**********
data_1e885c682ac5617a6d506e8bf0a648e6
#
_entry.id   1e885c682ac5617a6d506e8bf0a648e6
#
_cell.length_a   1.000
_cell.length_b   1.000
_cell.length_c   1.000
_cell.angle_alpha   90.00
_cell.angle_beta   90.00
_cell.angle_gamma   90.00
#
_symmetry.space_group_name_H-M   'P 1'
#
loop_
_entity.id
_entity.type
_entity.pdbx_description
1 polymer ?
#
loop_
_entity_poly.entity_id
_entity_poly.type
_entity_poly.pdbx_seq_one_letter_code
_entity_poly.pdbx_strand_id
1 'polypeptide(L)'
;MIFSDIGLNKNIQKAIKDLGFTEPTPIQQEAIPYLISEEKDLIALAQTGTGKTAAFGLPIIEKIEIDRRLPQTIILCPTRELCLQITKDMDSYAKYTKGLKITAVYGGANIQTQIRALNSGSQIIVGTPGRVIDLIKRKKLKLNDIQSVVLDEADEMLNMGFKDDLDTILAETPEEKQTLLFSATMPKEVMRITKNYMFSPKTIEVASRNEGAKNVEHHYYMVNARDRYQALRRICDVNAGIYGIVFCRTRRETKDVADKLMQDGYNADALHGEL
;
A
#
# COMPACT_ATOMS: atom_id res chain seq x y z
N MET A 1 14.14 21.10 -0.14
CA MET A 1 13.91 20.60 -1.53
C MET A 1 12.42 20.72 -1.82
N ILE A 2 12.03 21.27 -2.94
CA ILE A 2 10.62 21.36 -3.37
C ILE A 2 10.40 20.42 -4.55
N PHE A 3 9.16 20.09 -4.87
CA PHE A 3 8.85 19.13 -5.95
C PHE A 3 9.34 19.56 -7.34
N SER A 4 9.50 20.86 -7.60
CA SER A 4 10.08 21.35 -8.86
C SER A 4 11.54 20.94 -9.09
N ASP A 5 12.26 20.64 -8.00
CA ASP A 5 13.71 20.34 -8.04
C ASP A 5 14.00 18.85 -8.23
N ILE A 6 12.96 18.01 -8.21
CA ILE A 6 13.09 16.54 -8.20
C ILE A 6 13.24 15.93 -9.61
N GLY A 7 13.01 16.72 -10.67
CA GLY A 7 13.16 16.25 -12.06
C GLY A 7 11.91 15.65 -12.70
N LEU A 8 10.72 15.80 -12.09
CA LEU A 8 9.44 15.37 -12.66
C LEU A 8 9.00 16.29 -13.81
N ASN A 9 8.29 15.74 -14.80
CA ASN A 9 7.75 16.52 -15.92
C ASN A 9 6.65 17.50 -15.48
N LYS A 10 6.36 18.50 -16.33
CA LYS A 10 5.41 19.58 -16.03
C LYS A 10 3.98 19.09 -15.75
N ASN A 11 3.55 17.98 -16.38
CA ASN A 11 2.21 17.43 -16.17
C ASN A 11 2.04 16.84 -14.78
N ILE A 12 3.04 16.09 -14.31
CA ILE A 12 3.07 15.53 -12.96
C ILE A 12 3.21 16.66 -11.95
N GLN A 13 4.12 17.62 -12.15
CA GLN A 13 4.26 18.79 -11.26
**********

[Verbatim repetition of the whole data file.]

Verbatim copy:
data_1e885c682ac5617a6d506e8bf0a648e6
#
_entry.id   1e885c682ac5617a6d506e8bf0a648e6
#
_cell.length_a   1.000
_cell.length_b   1.000
_cell.length_c   1.000
_cell.angle_alpha   90.00
_cell.angle_beta   90.00
_cell.angle_gamma   90.00
#
_symmetry.space_group_name_H-M   'P 1'
#
loop_
_entity.id
_entity.type
_entity.pdbx_description
1 polymer ?
#
loop_
_entity_poly.entity_id
_entity_poly.type
_entity_poly.pdbx_seq_one_letter_code
_entity_poly.pdbx_strand_id
1 'polypeptide(L)'
;MIFSDIGLNKNIQKAIKDLGFTEPTPIQQEAIPYLISEEKDLIALAQTGTGKTAAFGLPIIEKIEIDRRLPQTIILCPTRELCLQITKDMDSYAKYTKGLKITAVYGGANIQTQIRALNSGSQIIVGTPGRVIDLIKRKKLKLNDIQSVVLDEADEMLNMGFKDDLDTILAETPEEKQTLLFSATMPKEVMRITKNYMFSPKTIEVASRNEGAKNVEHHYYMVNARDRYQALRRICDVNAGIYGIVFCRTRRETKDVADKLMQDGYNADALHGEL
;
A
#
# COMPACT_ATOMS: atom_id res chain seq x y z
N MET A 1 14.14 21.10 -0.14
CA MET A 1 13.91 20.60 -1.53
C MET A 1 12.42 20.72 -1.82
N ILE A 2 12.03 21.27 -2.94
CA ILE A 2 10.62 21.36 -3.37
C ILE A 2 10.40 20.42 -4.55
N PHE A 3 9.16 20.09 -4.87
CA PHE A 3 8.85 19.13 -5.95
C PHE A 3 9.34 19.56 -7.34
N SER A 4 9.50 20.86 -7.60
CA SER A 4 10.08 21.35 -8.86
C SER A 4 11.54 20.94 -9.09
N ASP A 5 12.26 20.64 -8.00
CA ASP A 5 13.71 20.34 -8.04
C ASP A 5 14.00 18.85 -8.23
N ILE A 6 12.96 18.01 -8.21
CA ILE A 6 13.09 16.54 -8.20
C ILE A 6 13.24 15.93 -9.61
N GLY A 7 13.01 16.72 -10.67
CA GLY A 7 13.16 16.25 -12.06
C GLY A 7 11.91 15.65 -12.70
N LEU A 8 10.72 15.80 -12.09
CA LEU A 8 9.44 15.37 -12.66
C LEU A 8 9.00 16.29 -13.81
N ASN A 9 8.29 15.74 -14.80
CA ASN A 9 7.75 16.52 -15.92
C ASN A 9 6.65 17.50 -15.48
N LYS A 10 6.36 18.50 -16.33
CA LYS A 10 5.41 19.58 -16.03
C LYS A 10 3.98 19.09 -15.75
N ASN A 11 3.55 17.98 -16.38
CA ASN A 11 2.21 17.43 -16.17
C ASN A 11 2.04 16.84 -14.78
N ILE A 12 3.04 16.09 -14.31
CA ILE A 12 3.07 15.53 -12.96
C ILE A 12 3.21 16.66 -11.95
N GLN A 13 4.12 17.62 -12.15
CA GLN A 13 4.26 18.79 -11.26